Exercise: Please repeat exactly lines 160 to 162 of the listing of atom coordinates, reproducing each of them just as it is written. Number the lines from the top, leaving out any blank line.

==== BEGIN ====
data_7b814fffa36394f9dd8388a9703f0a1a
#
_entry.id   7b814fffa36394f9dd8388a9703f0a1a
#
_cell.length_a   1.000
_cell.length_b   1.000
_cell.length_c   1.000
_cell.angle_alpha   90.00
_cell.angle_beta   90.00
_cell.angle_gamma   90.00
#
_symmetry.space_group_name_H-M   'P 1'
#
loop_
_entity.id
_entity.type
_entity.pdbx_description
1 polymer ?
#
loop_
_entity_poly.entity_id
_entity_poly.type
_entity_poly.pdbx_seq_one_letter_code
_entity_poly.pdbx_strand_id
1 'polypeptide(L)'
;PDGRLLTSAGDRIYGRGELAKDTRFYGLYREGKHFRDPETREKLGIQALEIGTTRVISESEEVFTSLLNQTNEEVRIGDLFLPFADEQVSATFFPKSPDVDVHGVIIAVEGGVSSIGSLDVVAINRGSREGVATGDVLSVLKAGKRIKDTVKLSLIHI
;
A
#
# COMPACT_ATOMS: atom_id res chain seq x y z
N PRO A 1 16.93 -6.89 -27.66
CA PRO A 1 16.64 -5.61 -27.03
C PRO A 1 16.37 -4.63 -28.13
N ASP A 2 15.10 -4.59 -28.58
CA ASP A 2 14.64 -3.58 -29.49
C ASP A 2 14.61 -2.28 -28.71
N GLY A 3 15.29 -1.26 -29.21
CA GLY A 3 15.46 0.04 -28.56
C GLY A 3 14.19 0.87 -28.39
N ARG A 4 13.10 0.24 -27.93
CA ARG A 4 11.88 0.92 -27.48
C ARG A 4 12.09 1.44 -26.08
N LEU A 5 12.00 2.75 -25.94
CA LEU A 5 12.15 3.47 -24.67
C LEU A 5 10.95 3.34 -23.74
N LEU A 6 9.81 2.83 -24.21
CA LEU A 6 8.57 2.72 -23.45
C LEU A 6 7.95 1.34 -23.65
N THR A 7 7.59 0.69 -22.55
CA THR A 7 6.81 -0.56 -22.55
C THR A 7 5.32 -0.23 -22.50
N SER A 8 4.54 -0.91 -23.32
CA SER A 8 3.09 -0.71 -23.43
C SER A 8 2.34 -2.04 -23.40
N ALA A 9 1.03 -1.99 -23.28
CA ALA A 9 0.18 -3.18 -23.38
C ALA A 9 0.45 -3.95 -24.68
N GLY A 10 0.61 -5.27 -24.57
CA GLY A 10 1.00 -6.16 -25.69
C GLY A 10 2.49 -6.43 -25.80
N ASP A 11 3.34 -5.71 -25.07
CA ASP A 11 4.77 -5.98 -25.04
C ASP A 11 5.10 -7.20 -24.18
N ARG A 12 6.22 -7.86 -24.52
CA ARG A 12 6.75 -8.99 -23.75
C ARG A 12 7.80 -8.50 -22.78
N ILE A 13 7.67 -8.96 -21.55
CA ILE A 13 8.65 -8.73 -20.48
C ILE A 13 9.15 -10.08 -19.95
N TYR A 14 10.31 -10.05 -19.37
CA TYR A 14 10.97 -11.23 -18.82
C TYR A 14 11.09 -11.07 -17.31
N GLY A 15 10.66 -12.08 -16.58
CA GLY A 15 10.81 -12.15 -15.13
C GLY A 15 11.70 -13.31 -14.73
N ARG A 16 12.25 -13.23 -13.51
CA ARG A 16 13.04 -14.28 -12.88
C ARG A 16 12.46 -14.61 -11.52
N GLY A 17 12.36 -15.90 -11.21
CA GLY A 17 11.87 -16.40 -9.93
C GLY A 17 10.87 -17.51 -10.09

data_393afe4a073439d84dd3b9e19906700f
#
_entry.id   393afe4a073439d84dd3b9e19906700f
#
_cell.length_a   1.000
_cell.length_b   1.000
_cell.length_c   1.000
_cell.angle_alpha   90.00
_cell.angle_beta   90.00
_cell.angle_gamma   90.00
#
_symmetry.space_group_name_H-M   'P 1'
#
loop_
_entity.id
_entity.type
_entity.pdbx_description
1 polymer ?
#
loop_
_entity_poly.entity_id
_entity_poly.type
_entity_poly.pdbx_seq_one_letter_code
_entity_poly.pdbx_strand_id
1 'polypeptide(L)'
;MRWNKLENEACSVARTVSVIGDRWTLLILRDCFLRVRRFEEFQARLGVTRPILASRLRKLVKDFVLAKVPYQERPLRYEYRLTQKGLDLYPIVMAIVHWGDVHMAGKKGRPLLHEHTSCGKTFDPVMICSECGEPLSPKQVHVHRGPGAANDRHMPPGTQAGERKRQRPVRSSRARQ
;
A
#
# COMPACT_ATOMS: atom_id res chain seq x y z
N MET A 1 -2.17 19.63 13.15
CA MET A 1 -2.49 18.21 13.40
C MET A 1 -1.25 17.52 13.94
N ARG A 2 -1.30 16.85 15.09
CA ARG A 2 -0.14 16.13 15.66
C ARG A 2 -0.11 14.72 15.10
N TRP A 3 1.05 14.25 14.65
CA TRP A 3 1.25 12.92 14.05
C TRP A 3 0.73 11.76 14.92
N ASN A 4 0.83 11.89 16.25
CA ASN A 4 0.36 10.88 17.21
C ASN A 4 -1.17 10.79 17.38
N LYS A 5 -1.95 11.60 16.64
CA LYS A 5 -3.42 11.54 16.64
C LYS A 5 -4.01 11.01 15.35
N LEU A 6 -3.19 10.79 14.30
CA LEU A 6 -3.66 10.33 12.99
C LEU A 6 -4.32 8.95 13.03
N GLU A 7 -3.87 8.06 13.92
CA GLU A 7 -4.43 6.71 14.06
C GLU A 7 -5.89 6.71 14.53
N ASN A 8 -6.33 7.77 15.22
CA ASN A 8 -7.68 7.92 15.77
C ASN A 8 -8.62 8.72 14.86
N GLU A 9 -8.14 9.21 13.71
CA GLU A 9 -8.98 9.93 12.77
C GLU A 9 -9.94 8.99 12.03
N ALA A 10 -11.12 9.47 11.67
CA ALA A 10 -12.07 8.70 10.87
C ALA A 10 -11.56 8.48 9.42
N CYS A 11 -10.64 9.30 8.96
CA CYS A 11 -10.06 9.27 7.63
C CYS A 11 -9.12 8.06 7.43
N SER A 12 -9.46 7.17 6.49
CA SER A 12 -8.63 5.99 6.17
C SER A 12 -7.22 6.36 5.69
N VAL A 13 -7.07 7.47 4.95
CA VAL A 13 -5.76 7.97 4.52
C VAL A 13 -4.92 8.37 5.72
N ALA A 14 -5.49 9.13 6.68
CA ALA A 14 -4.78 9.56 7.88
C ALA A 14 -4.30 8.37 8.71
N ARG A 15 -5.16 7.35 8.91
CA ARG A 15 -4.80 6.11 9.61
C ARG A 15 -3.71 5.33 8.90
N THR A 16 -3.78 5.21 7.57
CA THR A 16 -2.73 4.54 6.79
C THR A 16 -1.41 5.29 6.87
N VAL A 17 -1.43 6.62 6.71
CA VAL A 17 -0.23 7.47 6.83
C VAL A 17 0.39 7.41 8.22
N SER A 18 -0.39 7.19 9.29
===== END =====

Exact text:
N VAL A 17 -1.43 6.62 6.71
CA VAL A 17 -0.23 7.47 6.83
C VAL A 17 0.39 7.41 8.22